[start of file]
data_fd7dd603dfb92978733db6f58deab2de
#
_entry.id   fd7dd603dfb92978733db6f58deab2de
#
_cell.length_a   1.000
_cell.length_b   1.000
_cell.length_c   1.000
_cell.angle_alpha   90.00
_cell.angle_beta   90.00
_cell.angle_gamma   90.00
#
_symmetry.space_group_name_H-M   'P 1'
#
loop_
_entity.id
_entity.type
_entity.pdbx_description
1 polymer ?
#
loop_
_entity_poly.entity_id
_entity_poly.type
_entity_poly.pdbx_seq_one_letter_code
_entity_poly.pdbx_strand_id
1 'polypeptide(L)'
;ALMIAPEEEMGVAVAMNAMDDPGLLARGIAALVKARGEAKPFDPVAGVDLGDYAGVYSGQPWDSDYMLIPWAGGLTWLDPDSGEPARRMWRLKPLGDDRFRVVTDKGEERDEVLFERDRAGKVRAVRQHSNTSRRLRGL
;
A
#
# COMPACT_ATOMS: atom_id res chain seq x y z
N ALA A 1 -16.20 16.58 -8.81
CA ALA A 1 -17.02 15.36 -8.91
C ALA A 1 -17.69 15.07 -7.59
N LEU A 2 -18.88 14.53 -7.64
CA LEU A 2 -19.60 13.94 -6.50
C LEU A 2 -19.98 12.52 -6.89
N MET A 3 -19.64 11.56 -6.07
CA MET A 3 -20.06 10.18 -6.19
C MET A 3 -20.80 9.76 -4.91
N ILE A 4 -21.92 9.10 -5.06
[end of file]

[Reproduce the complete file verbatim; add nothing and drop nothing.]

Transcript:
data_fd7dd603dfb92978733db6f58deab2de
#
_entry.id   fd7dd603dfb92978733db6f58deab2de
#
_cell.length_a   1.000
_cell.length_b   1.000
_cell.length_c   1.000
_cell.angle_alpha   90.00
_cell.angle_beta   90.00
_cell.angle_gamma   90.00
#
_symmetry.space_group_name_H-M   'P 1'
#
loop_
_entity.id
_entity.type
_entity.pdbx_description
1 polymer ?
#
loop_
_entity_poly.entity_id
_entity_poly.type
_entity_poly.pdbx_seq_one_letter_code
_entity_poly.pdbx_strand_id
1 'polypeptide(L)'
;ALMIAPEEEMGVAVAMNAMDDPGLLARGIAALVKARGEAKPFDPVAGVDLGDYAGVYSGQPWDSDYMLIPWAGGLTWLDPDSGEPARRMWRLKPLGDDRFRVVTDKGEERDEVLFERDRAGKVRAVRQHSNTSRRLRGL
;
A
#
# COMPACT_ATOMS: atom_id res chain seq x y z
N ALA A 1 -16.20 16.58 -8.81
CA ALA A 1 -17.02 15.36 -8.91
C ALA A 1 -17.69 15.07 -7.59
N LEU A 2 -18.88 14.53 -7.64
CA LEU A 2 -19.60 13.94 -6.50
C LEU A 2 -19.98 12.52 -6.89
N MET A 3 -19.64 11.56 -6.07
CA MET A 3 -20.06 10.18 -6.19
C MET A 3 -20.80 9.76 -4.91
N ILE A 4 -21.92 9.10 -5.06